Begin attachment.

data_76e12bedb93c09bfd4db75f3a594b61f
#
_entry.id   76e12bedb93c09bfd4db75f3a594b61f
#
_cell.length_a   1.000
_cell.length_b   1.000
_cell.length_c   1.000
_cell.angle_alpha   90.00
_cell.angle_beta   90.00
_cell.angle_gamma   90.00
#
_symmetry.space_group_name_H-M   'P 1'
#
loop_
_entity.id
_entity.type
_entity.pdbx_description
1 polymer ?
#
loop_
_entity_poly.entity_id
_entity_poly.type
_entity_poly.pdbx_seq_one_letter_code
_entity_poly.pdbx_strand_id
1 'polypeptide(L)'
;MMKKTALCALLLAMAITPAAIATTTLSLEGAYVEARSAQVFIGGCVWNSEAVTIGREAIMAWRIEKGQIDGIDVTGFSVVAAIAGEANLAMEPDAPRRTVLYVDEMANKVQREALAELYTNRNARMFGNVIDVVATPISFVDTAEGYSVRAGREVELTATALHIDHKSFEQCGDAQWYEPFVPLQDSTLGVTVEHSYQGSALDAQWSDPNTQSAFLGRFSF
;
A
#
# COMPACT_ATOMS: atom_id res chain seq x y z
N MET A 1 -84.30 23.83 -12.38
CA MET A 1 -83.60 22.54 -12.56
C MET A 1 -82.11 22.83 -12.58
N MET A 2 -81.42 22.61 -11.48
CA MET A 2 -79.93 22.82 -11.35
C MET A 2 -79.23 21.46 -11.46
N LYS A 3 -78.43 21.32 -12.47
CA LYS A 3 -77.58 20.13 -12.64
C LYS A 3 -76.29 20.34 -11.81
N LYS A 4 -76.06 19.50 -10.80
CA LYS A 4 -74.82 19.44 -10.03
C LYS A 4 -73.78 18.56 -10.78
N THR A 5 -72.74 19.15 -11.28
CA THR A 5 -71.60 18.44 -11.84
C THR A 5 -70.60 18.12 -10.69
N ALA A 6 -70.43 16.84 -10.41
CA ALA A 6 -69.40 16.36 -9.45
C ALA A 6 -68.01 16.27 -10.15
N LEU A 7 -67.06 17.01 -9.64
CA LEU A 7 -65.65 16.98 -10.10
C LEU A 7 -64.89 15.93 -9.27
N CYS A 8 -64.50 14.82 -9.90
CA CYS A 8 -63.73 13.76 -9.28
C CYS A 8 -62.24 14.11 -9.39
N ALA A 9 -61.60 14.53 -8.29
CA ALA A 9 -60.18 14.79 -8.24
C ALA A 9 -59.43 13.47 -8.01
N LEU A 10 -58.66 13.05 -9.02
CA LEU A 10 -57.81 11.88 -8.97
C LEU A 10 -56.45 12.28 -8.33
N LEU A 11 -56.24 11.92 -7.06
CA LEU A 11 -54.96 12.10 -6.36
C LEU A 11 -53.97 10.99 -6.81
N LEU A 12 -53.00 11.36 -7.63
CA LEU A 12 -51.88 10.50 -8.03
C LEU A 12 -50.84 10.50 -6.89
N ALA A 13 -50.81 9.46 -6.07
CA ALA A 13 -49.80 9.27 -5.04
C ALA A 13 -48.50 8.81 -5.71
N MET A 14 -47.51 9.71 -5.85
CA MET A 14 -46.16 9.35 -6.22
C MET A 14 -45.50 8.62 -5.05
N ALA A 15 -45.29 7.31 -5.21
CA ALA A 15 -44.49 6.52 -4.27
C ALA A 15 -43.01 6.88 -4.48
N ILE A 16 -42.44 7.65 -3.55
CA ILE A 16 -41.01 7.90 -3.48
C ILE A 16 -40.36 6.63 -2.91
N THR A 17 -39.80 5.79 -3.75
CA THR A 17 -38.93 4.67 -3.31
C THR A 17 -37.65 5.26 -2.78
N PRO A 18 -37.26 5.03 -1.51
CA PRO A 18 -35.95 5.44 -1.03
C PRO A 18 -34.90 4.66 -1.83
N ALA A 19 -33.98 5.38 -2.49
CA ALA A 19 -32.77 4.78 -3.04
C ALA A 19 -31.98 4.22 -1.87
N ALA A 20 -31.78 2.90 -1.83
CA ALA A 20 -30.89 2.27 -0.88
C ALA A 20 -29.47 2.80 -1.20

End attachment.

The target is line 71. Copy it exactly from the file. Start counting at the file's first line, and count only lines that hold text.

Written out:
CA MET A 14 -46.16 9.35 -6.22